It was one of those days. Discouragement seemed to open his ugly arms to me from the moment I rolled out of bed. It was my first year of home schooling our five very active children ranging from ages eleven to three years old. Winter had mildly set in southern California requiring only a light sweater. The day to day tasks of home schooling had taken their toll on me. I like success just like anyone else. I want to know that what I am doing has purpose and meaning. Am I making a difference in my children’s life? Are they learning or have I damaged them educationally for life? My brother told me when the nurse placed his new born baby girl in his gigantic hands he promised her, “I will save my money for your college or a good therapist, which ever you feel you need the most after I do my best parenting you.” I felt like that. I better come up with a plan B.
I quietly prayed as I prepared breakfast. Lord, what was I thinking? Are they learning anything? Maybe I should place them back in school? Lord, show me your direction, your plan for me and my children.
We had our morning devotions and began the math and language arts portion of the day. Things did not get much better.
“Stay on task.”
“No, it’s not lunch time yet.”
“Yes, you can get a drink of water.”
“I told you to find your math book, not tease your sister.”
“Okay, one more time, if you had three groups of three, what is it?
“Please read the directions to yourself, you can do it.”
“No, I know you can do it.”
“Just find your math book …please?
“Yes, you can go to the bathroom.”
“ai says “A”, ay says “A”…”
“No, your rabbit may not be on the school table.”
“I don’t care if he likes school.”
Lunch time came. I sat for a few minutes alone. Then my thoughts turned to the afternoon. We were coming to the end of our unit study on birds and we were supposed to learn about a bird’s bone structure. Like the children of Israel whining in the desert I said, “Lord, if they were in public school, they would probably have a test today and some cool pictures about a bird’s skeleton.” I had nothing. And besides, I’m not even sure they would even pass a test.
We sat down in our living room, the designated area for our unit studies.
All but one child came in. Apparently his fort building was more interesting than home schooling. As the last child came through the sliding glass door, a tiny yellow bellied song bird flew through into our home and landed on our ceiling fan. The tiny fellow was frightened and flapped his wings furiously but quickly settled down and perched on our ceiling fan to be admired by all. The children sprang into action. Our daughter ran for the Audubon reference book and began to look up what kind of bird had come to visit. Our sons started offering all kinds of bird facts and observations. Compassion rose in all of them. “We have to help him,” they cried. One son got a broom and noted the type of vision a bird has and used his knowledge to assist the little creature back through the sliding glass door to freedom.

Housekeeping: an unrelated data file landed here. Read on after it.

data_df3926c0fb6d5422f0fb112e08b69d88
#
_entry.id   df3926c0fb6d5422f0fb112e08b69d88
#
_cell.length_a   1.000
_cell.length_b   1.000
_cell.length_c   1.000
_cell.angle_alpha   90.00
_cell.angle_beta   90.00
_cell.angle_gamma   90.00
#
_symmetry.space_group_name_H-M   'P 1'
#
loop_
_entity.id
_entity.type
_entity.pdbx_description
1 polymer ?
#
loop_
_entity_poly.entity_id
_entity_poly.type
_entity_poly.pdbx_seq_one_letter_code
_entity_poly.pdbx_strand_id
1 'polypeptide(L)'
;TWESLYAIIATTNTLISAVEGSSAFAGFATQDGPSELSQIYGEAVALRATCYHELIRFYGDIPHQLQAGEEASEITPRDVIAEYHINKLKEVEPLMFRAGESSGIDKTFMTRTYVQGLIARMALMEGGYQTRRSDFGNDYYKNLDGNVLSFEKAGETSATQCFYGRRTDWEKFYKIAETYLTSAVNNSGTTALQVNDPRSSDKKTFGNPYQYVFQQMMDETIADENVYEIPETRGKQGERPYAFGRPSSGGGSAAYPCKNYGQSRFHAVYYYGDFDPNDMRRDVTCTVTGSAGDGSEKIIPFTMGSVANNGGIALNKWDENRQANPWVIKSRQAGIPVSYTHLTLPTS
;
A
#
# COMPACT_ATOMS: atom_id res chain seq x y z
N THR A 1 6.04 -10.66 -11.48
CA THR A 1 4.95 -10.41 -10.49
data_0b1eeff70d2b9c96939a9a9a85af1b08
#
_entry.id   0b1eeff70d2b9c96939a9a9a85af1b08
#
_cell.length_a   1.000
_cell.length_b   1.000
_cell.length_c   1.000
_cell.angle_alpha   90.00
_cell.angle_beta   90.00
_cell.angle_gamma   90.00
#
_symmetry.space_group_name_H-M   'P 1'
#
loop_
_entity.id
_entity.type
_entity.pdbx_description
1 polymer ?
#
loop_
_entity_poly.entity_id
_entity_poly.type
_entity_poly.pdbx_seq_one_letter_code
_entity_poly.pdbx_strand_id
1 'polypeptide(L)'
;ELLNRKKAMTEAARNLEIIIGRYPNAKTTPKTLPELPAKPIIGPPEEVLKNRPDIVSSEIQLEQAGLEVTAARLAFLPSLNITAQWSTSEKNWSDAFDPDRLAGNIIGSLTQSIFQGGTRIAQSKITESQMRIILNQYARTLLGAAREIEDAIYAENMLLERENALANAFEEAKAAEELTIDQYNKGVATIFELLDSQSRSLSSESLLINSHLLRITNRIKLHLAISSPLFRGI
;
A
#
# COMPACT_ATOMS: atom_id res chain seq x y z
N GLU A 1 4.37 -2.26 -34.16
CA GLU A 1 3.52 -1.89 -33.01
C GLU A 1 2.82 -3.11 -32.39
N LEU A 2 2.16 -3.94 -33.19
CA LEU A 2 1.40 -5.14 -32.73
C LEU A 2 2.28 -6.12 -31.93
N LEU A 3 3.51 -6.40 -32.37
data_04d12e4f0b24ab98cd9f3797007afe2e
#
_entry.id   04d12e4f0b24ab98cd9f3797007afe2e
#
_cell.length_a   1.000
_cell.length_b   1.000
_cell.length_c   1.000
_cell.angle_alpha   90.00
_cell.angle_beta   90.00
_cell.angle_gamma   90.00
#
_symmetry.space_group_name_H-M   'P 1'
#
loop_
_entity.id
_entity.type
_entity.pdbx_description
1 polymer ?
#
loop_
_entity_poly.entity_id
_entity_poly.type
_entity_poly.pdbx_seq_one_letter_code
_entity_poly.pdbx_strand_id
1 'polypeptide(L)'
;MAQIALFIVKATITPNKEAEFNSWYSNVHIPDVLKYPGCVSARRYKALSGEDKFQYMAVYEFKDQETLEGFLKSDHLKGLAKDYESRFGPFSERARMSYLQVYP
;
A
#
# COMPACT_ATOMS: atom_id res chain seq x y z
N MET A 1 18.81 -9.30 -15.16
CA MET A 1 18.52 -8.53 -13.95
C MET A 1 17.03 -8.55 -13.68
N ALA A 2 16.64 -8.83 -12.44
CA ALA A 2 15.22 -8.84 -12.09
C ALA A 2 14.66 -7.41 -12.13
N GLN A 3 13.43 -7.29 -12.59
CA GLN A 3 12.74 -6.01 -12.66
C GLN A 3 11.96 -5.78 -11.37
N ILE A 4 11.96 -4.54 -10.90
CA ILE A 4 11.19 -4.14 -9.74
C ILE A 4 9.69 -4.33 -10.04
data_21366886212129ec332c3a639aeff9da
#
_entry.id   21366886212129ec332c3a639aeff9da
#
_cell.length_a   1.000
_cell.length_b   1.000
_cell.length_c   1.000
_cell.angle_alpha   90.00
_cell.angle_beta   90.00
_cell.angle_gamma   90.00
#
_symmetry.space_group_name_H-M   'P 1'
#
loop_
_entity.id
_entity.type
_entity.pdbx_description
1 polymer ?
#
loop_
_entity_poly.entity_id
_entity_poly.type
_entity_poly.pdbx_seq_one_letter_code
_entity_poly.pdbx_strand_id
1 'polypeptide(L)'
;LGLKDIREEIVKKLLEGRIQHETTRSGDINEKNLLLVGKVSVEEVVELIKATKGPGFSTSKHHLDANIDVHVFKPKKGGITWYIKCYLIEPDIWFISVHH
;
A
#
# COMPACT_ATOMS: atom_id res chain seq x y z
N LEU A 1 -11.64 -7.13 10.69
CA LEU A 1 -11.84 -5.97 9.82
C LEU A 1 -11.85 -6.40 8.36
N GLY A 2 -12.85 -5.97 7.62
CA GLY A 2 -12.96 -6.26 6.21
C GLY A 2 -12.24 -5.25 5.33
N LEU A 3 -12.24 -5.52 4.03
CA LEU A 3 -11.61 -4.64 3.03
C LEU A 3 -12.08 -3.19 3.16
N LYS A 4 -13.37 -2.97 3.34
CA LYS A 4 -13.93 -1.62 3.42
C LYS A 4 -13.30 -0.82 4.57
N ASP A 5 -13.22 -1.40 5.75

I sat quietly with tears barely welling up. “They do know Lord, they have learned. Thank you for the test you gave them.” Just then my husband came home early from work. “Hey, I have something for you; look what I found on one of my job sites.” He said. He placed in my hands a ball wrapped in tissue. I unfolded it gently. The tears that were brimming moments ago now fell down my cheek. A tiny, perfectly formed baby bird skeleton was nestled in the unwrapped tissue. “I found it in a tree that I was taking down,” he said. The children oohed and awed at this small remnant of a little life once lived. Again compassion rose in our children’s the little hearts.
“What happened mom?”
“Was he sick?”
“Did his mom or dad leave him or did they die?”
“I don’t know,” I replied slowly trying to maintain my composure, but I do know one thing, in God’s word it says that not one bird falls to the ground apart from God the Father. But in my thoughts, I heard so softly, “and not one home school mom falls in discouragement either apart from the God the Father’s care.”
After the children left, I explained to my husband why his wife was an emotional basket case. I thank God for my husband’s tenderness to listen to my fears and affirmed the growth that took place in an ordinary day of home schooling.
Later, I thought about the tiny bird. I marveled that God knew that I would be discouraged on that day and He had already arranged the gift of that tiny bird to center me in His grace, His compassion, His calling and His purpose.
I call Psalm 116: 1, a home school Mom’s prayer. I can be found repeating it softly at any given time of the day.
A Home-School Mom’s Prayer Psalm 116:1
I love the Lord (I am in awe of Your love and grace for me)
Because He hears my voice (Even when my children don’t)
And my supplications. (You hear the deep down cries of my heart to be perfected into your image)
Because He has inclined His ears to me,
(You favor me as your daughter and stop to hear my heart)
Therefore I shall call upon Him as long as I live.(Even after the children are grown and have left, I will lift up my heart to You)
(*Emphasis and commentary added by a desperate home-school mom in need of God’s unending grace.) We can rejoice in Him today!
From our House to Yours,